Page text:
Although that can look like the fish are fighting, this kind of “aggression” is a natural part of the breeding ritual, so don’t panic!
Too Much Attention!
I’ve experienced this problem in the past with mollies and guppies. The male fish are constantly harassing the females in what’s a pretty belligerent manner. That often results in the females becoming stressed, which can lead to disease outbreaks and early mortality.
Unlike some types of fish, mollies don’t form mated pairs, so you can mix a small group of random females with one male and not offend anyone. That combination usually prevents the ladies from being pestered too much and makes for a more peaceful group.
Signs of Aggression
So, how do you know when your mollies are being aggressive? There are several giveaway behaviors that demonstrate true aggression rather than minor bickering.
If you have more than one male in a group of mollies, sparring is a normal behavior and doesn’t usually amount to more than the rivals chasing each other around the tank.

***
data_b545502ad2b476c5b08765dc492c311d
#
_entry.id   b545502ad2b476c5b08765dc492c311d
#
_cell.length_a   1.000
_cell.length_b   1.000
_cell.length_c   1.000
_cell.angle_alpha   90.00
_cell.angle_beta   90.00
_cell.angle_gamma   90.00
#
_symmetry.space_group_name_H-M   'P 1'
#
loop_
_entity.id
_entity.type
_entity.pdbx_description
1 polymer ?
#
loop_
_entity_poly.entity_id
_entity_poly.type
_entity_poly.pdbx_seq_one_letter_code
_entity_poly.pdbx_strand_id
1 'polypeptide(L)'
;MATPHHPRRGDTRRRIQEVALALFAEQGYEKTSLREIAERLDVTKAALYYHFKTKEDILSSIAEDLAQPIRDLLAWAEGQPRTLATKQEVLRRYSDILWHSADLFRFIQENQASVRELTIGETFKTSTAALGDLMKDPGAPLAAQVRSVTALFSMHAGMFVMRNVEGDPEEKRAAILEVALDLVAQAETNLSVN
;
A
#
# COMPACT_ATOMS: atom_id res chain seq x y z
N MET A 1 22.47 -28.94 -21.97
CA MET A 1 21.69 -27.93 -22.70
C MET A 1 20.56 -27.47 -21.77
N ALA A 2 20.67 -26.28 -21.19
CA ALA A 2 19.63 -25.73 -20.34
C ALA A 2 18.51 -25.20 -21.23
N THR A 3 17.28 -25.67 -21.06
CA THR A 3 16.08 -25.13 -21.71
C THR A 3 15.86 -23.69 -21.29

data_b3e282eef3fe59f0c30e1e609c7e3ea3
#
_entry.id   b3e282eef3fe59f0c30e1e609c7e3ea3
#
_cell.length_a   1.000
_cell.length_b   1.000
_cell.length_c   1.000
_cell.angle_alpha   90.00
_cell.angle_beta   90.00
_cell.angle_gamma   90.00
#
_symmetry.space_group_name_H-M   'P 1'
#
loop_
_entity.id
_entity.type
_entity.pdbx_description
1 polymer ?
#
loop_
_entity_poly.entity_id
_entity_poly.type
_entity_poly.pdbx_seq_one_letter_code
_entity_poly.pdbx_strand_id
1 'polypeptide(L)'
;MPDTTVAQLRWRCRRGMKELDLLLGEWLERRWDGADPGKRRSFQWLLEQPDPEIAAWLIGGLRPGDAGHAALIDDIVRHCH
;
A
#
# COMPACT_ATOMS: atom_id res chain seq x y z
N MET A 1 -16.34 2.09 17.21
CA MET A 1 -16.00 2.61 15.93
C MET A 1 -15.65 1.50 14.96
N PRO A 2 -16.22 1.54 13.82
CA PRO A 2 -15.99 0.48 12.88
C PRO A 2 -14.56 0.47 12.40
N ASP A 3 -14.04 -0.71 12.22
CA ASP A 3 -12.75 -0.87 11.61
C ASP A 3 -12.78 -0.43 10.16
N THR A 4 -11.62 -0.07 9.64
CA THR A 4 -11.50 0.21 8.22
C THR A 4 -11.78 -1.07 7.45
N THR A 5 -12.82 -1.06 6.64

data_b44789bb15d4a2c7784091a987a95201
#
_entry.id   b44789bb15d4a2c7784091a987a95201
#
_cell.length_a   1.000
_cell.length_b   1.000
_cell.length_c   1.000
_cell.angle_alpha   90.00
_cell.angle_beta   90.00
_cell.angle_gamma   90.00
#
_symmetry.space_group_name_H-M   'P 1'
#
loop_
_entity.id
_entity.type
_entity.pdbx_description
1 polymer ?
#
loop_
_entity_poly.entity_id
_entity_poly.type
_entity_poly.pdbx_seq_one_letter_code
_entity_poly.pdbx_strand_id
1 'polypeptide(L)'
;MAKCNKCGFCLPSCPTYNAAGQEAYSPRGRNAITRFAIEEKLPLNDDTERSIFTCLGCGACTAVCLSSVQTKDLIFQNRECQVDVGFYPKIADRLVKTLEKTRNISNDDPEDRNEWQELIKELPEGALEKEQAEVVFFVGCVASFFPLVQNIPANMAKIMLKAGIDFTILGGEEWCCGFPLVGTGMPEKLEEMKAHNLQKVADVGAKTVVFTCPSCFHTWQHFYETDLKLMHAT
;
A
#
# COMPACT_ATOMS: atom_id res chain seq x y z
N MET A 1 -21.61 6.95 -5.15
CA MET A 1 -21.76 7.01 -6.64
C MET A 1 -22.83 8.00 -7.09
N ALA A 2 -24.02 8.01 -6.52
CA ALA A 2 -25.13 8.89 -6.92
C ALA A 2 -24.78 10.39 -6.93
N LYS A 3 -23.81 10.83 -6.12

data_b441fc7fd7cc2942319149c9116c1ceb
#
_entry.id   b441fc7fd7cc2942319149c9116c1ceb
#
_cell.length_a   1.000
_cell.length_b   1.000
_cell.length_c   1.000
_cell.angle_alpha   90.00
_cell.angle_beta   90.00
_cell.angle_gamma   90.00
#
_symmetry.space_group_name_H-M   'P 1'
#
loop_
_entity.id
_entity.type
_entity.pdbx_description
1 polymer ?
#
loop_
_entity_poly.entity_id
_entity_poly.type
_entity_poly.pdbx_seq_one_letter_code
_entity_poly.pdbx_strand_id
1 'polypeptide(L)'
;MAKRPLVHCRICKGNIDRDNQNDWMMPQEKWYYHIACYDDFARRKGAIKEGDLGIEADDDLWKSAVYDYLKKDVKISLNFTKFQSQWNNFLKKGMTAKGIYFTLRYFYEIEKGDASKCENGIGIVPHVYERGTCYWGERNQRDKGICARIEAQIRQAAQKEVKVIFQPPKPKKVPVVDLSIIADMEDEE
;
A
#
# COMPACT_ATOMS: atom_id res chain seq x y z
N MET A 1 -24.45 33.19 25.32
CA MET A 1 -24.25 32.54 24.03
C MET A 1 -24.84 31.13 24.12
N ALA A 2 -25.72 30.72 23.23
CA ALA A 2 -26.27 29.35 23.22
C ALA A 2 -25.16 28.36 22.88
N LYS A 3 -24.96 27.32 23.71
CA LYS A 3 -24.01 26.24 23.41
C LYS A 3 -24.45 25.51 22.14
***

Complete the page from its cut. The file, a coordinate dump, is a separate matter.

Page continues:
The fish usually give up on this behavior when they get distracted or bored.
Sparring can look very similar to breeding behavior in mollies.
However, if you look closely, you’ll notice one slim, vividly colored fish chasing a plumper one that has less vibrant colors. The slim fish is the male, and the drab one is the female. That pursuit can be very stressful for the female unless the male desists fairly quickly.
Signs of Aggression
You can usually tell if your mollies are becoming aggressive since they will display several giveaway signs:
- Rigid, spread fins
- Brighter coloring
- Head twitching
- Darker eye color
- Skittish behavior
So, how do you prevent your mollies from becoming aggressive?